Yesterday marked an important milestone for prison systems across Europe: the revised set of European Penitentiary Rules (EPR) were adopted by the Council of Europe’s Committee of Ministers. The Association for the Prevention of Torture (APT) and Penal Reform International (PRI) welcome this important revision of the rules (and their commentary). It is instrumental that prison standards are regularly updated to reflect societal developments, with the objective of fostering prison environments that fully respect the rights and dignity of detainees. Firstly adopted in 1973, thoroughly revised in 1987 and further reformulated in 2006, they represent the most important standards in the region – and even beyond. However, with the adoption of the United Nations Standard Minimum Rules for the Treatment of Prisoners, known as the Nelson Mandela Rules, in 2015 by the UN General Assembly, some EPR provisions were lagging behind these international minimum standards.
Rules that have been revised relate to: solitary confinement, records and file management, women, foreign nationals, use of restraints, complaints, staffing, as well as inspection and monitoring. Most of the revised rules are now aligned with the Nelson Mandela Rules and some even provide greater protection.
Notably, important limits on the use of solitary confinement are detailed including the requirement that states set out the maximum period for which the practice may be imposed in their national legislation. There is an added protection for people in solitary confinement with the obligation of a daily visit by the prison director or an authorised member of the prison staff, as well as by the medical practitioner. “Limits and oversight of solitary confinement are welcomed in the revised Rules, particularly as we see an increased use of the practice with COVID-19 restrictions in many European prisons,” explains Olivia Rope, Director of Policy and International Advocacy at PRI.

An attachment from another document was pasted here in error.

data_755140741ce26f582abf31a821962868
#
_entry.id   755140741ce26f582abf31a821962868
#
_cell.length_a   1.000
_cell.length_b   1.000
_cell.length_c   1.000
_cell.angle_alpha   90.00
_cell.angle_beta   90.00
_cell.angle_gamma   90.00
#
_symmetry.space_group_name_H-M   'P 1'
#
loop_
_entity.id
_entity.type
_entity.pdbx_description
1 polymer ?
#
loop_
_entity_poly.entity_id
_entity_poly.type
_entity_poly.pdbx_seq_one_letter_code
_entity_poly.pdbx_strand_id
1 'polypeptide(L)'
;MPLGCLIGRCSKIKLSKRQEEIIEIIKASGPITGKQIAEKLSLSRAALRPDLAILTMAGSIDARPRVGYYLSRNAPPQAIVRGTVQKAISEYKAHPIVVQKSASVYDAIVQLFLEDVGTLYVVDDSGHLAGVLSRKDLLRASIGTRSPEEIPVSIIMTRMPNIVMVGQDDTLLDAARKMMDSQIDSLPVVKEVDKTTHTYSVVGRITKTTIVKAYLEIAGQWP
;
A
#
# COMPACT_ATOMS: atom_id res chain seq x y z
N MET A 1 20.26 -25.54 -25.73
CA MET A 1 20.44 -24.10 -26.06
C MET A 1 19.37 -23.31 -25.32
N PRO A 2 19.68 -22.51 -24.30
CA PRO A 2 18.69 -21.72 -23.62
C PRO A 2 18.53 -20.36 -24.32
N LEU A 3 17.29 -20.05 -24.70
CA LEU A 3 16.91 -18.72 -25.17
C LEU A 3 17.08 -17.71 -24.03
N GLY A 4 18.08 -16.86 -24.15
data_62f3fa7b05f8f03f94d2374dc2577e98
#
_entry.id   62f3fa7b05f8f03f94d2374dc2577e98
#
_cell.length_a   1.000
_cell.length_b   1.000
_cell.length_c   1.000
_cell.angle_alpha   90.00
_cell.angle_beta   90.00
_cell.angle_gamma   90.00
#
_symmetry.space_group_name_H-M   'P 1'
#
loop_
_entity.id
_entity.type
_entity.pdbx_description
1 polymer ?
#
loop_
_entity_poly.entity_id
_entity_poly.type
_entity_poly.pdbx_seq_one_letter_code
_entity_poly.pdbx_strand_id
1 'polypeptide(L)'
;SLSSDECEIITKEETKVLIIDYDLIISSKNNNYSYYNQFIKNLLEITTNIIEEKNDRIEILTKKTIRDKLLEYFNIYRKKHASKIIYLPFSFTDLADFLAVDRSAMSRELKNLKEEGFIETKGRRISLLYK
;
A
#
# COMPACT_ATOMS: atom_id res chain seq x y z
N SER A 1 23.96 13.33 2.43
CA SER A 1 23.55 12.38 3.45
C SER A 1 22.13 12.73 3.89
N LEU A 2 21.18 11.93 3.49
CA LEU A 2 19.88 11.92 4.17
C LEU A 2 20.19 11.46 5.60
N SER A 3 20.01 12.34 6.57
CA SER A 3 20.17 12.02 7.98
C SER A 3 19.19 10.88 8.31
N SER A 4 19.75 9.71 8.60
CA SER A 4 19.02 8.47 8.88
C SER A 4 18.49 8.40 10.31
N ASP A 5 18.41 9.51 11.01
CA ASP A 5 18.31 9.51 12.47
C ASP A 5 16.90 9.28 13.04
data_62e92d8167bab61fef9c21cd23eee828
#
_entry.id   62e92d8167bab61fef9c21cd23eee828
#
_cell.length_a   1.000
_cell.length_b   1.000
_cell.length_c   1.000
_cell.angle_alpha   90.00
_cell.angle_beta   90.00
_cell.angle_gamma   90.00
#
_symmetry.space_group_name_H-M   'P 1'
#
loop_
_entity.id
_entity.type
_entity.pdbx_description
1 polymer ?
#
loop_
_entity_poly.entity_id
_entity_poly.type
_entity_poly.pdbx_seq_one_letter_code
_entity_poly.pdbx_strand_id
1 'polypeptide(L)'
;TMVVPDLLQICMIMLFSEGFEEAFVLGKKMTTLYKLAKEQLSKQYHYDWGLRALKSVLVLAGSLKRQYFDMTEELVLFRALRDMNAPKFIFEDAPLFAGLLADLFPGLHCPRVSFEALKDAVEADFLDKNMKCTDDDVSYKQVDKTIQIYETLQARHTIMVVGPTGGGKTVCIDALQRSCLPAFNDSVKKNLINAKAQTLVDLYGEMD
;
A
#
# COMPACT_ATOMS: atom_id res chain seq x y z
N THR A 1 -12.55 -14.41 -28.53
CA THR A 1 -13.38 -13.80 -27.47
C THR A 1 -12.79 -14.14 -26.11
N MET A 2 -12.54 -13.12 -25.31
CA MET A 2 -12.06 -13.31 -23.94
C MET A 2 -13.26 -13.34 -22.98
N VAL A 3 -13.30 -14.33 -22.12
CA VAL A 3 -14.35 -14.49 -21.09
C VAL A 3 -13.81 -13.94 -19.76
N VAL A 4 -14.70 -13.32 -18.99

In September 2018, the APT and PRI submitted a joint contribution with detailed recommendations to each set of rules. “We are very pleased to see that a number of our proposals have been taken on board by the Council of Europe and that the European Prison Rules are now an even stronger set of standards”, said Barbara Bernath, Secretary General of the APT.
Among other significant improvements, provisions on women in prison are now much stronger and better take into account their particular needs. The new rules also reflect more accurately the fact that they can be exposed to gender-specific forms of abuse. As another example, the provisions on inspections and monitoring now draw inspiration from the Optional Protocol to the Convention against Torture (OPCAT) and provide more clarity on the powers of independent monitoring bodies.
The EPR are not only important for prison staff and management, but also for other actors involved in the prison system, including lawyers, judges (who sometimes draw on them in their rulings), independent monitors, civil society organisations, detainees’ relatives, and others. It is therefore essential that these standards set the benchmark as high as possible in human rights protections.
Developing standards is essential, but ensuring they are properly implemented is even more so. PRI and APT are committed to contributing to their implementation by strengthening the capacity of prison staff and independent monitors.